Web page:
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July 2014
Issue: April 1, 2011

Review: Blackmagic Design's DaVinci Resolve software

By: Jim Geduldick

PRODUCT: Blackmagic Design’s DaVinci Resolve software

WEBSITE: www.blackmagic-design.com

PRICE: $995

- Support for PCI Express expansion chassis, allowing for GPU acceleration via multiple graphics cards.

- Native file format support, including DPX, EXR, CIN, QuickTime, DNxHD, Arri RAW, Phantom Cine and Red R3D

Color grading has always been thought of as an extremely expensive cost to the line item of producers, directors and DPs, and with good reason. The days of being pampered in color suites with lattes, food and big comfy couches are still around, but the tools for the most part have changed and prices have come down to an unbelievable advantage to all in the film and broadcast industry. 

This is where Blackmagic had people awestruck last year at the announcement of a $995 software-only version of DaVinci Resolve for the Mac. Prior to this announcement, it could have cost in the hundreds of thousands for a full-blown Resolve Linux system. The cost of the software-only Resolve makes putting together a powerful system possible without busting the bank. 

THE DETAILS

For most of my tests I was running a 2010 Mac Pro 8-core, a Blackmagic Decklink Extreme 3D, a Tangent Wave panel, an Nvidia Quadro 4000 and an Nvidia GT 120. Resolve likes to offload handling of the GUI to the GT 120, leaving more of the heavy lifting effects to the Quadro 4000. Rounding out the equation for RAID was a G-Tech G-Speed Es Pro to handle Red, Arri and large sequences of DPX and EXR files. This may sound like a lot of gear, but you’re looking at a system for around $10K US, minus storage, that would have cost you over $200K a short time ago.

Resolve, as well as some other grading tools, usually deal with media management in a database or media pool structure. Here is something that may throw the typical FCP user off a little bit, but when you get a few projects under your belt you will come to appreciate the media management set-up. One thing I like about Resolve is within the different “pages” or “tabs” you have a lot of features that can be used to your advantage, whether you are using it purely for grading or as a conform tool. You can feed Resolve a standard EDL from your NLE or an AAF file and start out in your Color page using the powerful color correction tools. Resolve is a node-based tool — if you are new to node-based applications, you can use the analogy of a tree or river. All your media branches off from a main source (the media) and the nodes (your tools, such as keyers, trackers or color controls). The node structure of Resolve works in either serial or parallel nodes. Each structure has its advantages in certain grading workflows.

THE TOOL SET

Colorists will really like the automatic scene detection tools. Let’s say you’re given a full ProRes movie and an EDL, for example. You can use Resolve’s auto scene detection to split the movie up into reels to make it easier for the conform and grade.

I really beat up on Resolve’s tracker, which held up better than some other point-based tracker packages. The object tracker was smooth and fast, allowing me to track masks and selections without having to manually go back and fix keyframes.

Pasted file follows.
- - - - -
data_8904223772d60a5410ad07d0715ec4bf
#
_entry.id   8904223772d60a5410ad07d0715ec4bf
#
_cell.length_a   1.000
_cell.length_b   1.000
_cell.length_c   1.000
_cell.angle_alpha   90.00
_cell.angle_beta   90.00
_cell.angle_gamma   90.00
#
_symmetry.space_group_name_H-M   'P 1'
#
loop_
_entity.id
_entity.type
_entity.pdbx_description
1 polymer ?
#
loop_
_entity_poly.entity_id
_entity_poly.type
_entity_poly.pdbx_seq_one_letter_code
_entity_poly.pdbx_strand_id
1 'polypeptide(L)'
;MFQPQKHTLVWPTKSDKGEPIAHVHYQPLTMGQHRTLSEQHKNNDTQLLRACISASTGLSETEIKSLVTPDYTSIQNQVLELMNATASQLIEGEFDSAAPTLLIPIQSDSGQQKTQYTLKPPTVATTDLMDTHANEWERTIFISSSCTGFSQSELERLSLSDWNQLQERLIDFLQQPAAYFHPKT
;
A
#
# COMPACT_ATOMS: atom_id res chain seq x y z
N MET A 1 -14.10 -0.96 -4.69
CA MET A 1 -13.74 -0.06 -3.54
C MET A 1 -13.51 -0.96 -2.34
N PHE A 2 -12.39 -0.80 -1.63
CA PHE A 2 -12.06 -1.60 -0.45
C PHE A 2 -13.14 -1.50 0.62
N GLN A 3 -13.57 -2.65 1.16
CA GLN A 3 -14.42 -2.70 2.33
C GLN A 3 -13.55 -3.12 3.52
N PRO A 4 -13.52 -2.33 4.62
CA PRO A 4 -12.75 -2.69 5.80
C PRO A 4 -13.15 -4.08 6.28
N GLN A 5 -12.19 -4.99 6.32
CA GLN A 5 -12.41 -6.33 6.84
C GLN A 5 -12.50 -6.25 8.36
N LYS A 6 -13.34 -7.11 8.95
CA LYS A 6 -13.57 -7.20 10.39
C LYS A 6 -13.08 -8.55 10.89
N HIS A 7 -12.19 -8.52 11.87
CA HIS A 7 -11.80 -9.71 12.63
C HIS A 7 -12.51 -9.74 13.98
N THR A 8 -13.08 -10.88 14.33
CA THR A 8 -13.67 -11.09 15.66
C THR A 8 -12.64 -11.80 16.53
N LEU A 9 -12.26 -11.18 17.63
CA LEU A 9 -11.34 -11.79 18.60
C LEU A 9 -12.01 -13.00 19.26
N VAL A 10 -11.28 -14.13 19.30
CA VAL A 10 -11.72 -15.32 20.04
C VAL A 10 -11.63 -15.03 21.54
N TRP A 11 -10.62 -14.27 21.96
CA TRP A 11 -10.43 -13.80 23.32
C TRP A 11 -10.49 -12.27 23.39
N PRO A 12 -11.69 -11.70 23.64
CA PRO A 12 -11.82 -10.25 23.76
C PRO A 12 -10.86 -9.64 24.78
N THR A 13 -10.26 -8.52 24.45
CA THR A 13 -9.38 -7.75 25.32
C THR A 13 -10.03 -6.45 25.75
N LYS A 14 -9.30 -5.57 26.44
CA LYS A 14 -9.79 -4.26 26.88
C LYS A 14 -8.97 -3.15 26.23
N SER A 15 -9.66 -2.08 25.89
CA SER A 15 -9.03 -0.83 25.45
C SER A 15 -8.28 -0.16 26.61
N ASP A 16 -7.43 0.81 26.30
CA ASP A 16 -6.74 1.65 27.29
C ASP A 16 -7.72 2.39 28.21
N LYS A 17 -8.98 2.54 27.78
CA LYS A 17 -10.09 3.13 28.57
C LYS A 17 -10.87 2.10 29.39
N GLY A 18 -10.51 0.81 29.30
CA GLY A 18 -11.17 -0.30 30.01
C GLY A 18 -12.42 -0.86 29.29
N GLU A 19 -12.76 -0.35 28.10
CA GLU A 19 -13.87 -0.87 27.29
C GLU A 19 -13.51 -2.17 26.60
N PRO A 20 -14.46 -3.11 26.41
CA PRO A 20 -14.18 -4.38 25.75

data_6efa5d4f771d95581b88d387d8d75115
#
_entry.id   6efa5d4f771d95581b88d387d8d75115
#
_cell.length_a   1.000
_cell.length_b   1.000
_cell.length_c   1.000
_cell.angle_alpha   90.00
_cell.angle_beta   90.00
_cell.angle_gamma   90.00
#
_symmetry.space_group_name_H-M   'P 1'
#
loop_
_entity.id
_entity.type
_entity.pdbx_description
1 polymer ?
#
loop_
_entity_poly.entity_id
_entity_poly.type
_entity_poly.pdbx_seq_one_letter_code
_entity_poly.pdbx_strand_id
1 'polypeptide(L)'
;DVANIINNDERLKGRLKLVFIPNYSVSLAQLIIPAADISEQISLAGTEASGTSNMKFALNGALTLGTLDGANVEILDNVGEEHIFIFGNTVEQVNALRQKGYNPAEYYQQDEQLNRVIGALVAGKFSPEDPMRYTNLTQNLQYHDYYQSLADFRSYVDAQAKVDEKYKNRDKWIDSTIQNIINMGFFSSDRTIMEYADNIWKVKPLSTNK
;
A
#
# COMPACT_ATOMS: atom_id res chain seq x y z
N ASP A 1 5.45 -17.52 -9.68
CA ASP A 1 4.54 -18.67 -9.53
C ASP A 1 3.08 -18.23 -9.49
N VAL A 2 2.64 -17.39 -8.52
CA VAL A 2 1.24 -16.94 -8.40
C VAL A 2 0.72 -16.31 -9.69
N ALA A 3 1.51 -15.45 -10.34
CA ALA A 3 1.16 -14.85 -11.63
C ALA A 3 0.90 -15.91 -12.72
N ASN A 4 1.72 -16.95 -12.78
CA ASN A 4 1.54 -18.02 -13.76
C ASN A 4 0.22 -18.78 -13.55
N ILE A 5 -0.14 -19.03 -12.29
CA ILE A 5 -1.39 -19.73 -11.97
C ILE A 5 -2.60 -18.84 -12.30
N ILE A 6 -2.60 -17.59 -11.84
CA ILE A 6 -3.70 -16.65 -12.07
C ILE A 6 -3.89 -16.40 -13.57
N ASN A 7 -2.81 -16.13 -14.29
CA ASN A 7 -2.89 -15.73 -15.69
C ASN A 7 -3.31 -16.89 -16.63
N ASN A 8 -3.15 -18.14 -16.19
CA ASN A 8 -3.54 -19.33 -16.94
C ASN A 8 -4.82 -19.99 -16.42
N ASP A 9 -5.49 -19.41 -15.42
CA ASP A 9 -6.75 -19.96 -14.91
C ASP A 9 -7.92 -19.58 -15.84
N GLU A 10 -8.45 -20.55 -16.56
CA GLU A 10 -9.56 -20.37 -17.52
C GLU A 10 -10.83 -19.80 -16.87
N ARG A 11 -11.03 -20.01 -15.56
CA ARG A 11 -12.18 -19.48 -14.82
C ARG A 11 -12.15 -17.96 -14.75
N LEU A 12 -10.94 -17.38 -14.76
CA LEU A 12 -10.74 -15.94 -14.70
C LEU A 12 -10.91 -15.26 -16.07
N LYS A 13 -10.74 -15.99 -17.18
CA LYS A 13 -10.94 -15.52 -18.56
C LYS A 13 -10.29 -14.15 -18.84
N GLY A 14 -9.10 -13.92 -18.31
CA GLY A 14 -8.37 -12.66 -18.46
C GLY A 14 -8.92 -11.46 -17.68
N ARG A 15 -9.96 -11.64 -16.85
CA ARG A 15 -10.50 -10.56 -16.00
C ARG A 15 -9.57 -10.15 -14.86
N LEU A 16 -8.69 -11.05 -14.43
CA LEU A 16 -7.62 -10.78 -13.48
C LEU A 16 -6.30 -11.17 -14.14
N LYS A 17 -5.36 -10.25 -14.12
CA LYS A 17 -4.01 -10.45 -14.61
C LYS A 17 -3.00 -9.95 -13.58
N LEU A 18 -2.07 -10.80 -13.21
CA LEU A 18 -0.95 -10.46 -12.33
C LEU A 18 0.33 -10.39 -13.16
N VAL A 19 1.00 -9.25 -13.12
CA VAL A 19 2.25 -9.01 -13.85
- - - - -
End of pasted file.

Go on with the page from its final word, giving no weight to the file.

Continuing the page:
The Resolve software has the tools that set it apart in both price and features, including stereoscopic support. You will need a supported Blackmagic video card, and at the time of this testing only the Decklink Extreme 3D was capable of giving me stereoscopic output. You can also use the Decklink card while in the Deck screen to ingest and output to traditional tape formats.

You have Pitch and Yaw controls that allow for offset corrections, where geometric anomalies may show up when working with images acquired from beam splitter rigs.

Because Resolve has a lot to offer, a word to the wise is to read the manual and the configuration guide, which gets updated often. This will ensure you are working with the up-to-date configurations for both hardware and software.

When it comes to choice of grading panels, you can use DaVinci’s own surface, which will set you back $29,995, but we aren’t talking anything less then sleek and fully optimized for Resolve. You can also use the Tangent Wave, which I have been using with Resolve — for the money it is a great panel. Blackmagic has said it will be supporting other panels as well as other third-party I/O devices, but as of this writing, support is not yet enabled.

When it comes to GPU technology, Nvidia has been my go-to option for my graphics cards, and this also happens to be the case with GPU acceleration within Resolve. You can use a PCIe expansion chassis, like the Cubix, allowing for multiple GPU cards in one chassis to allow for more realtime playback when stacking multiple correction nodes. Running the GT 120 and the Quadro 4000 make a great system for realtime playback for both ProRes and other formats with Resolve. Because the newer Quadro cards have the Fermi technology, they are close to 5x faster than previous cards.

FINAL THOUGHTS

Whether you are upgrading a color suite or looking to learn more about grading and trying out new solutions, Resolve has not only the price tag but the toolset and technology to make it a worthwhile investment. You can set up multiple seats for a fraction of the cost of what one seat of Resolve on Linux used to cost. The seasoned colorist will be right at home with the vast toolset, and for the new user, Resolve will enable you to explore and try out new ways to grade your pictures.